Jargon. It happens to us all. I was recently talking shop with a freelance writer friend and started cracking up as I realized that phrases like “target market” and “effective task management” and “digital marketing strategy” were peppering our conversation. Here we were in a coffee shop having a conversation – not giving a seminar on marketing & business strategy!
This conversation got me thinking about how we — business owners — talk about our businesses and how our clients — our target market — talk about their own needs and wants.
No matter what your business is, you’re fulfilling a need or a desire. Whether that’s through digital marketing, health coaching, or product packaging, you’re providing a product or service that people want. The trick is to be able to communicate your products and services in terms and phrases that your ideal clients already use.
This is a trap that every business owner or industry expert falls into. After living within your industry, and reading and researching so much within your field, it’s hard to avoid talking like a textbook. When it’s all words and phrases that you’re so familiar with, jargon doesn’t sound like jargon to you – but it sounds like it to everyone else.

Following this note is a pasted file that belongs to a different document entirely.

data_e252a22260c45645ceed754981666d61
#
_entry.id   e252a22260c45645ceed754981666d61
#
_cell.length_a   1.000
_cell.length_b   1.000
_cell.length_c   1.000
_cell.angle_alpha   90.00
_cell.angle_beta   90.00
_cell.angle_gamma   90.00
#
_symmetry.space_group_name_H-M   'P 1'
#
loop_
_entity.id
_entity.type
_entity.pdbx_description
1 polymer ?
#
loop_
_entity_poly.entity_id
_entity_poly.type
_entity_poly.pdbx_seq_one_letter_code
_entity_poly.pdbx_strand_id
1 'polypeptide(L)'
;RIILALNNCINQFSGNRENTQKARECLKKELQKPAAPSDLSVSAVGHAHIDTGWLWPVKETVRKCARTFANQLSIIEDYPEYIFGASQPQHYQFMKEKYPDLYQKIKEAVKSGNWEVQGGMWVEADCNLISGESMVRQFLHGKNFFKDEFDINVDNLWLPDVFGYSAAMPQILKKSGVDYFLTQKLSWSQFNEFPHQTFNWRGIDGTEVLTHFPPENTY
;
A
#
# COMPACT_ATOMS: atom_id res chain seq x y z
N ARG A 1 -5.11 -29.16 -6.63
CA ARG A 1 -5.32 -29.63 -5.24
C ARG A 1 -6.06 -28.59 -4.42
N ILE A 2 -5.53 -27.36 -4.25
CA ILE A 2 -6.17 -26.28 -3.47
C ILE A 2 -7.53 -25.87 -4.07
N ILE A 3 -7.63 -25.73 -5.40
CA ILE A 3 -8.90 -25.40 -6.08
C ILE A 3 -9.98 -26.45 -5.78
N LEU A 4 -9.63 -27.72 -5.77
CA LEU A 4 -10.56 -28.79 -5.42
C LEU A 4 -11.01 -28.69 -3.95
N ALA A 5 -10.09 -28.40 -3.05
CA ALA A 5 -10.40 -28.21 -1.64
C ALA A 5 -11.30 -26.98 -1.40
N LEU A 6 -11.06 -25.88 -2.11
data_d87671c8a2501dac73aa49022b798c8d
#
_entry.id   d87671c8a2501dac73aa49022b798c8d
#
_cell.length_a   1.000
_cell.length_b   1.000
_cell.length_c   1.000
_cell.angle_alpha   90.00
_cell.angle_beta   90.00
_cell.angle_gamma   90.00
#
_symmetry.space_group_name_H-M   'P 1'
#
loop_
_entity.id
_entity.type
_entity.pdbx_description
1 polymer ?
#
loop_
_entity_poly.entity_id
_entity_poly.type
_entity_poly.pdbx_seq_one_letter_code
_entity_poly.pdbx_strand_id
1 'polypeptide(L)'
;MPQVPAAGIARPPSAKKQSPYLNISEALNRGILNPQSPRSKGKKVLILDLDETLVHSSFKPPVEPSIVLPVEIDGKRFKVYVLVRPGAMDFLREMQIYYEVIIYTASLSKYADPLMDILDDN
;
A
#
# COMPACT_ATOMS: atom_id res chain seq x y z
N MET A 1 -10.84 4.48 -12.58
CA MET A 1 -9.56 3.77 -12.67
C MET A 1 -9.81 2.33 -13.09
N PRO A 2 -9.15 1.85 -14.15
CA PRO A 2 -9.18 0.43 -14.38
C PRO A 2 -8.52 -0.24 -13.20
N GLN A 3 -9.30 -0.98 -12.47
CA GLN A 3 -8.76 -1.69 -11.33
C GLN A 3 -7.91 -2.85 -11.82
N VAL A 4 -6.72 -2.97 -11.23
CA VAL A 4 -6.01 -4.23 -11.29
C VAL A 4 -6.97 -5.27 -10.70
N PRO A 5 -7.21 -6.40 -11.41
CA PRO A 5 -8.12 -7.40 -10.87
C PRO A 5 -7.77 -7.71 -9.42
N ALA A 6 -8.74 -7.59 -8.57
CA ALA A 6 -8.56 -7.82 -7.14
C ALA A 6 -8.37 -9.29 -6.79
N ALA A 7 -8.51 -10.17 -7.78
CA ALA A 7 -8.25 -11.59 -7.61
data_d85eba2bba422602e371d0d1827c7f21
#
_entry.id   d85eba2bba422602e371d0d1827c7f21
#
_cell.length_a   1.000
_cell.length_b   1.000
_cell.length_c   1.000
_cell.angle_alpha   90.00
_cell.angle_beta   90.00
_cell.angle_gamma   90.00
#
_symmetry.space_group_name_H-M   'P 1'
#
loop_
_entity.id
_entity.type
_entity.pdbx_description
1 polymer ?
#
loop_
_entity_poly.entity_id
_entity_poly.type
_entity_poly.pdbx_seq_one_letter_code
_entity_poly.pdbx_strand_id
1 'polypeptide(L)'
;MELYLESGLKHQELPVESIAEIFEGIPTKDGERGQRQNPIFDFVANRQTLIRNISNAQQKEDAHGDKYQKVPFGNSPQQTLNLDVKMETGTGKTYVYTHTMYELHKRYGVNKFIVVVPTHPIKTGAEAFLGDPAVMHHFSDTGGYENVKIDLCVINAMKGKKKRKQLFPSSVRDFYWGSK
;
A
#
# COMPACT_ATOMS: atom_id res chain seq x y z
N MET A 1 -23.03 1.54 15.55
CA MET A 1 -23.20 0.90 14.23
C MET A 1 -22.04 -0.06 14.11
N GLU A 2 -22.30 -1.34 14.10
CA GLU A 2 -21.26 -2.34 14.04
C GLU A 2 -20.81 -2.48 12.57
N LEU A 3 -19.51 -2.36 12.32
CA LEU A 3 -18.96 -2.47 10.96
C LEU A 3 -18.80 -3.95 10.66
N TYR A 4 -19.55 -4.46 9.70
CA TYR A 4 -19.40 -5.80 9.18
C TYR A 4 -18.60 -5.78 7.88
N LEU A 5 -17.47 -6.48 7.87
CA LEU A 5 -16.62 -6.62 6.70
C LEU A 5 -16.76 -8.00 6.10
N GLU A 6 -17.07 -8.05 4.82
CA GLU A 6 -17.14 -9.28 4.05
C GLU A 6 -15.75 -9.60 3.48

The secret to avoiding the dreaded jargon is to talk like your clients think. Your clients are not industry experts. You are. You need to be able to communicate your expertise in a way that they understand. Why? Because if your ideal client doesn’t understand what you’re offering and how you can help them, they will walk away.
Jargon: Integrating a social media strategy with content marketing to improve your bottom line.
Client: How to turn Twitter and Facebook followers into clients.
Jargon: Strengthening your core and quads to improve your stride.
Client: How to train for (and complete!) a half-marathon without hurting yourself.
Jargon: The latest technology brings an improved bubble-wrap design and density.
Client: Yes, you can ship a vase cross-country without it shattering with our new bubble-wrap.
No matter your industry, the key is to think about the types of questions that your current or potential clients frequently ask. What do they want to know? How do they phrase that question?
Alex Zamorski is a writer, editor, and publishing guide at Calamus Works. She loves to help entrepreneurs and small businesses build their audience and grow their brand. Connect with her over on Twitter: @CalamusWorks or head over to www.CalamusWorks.com
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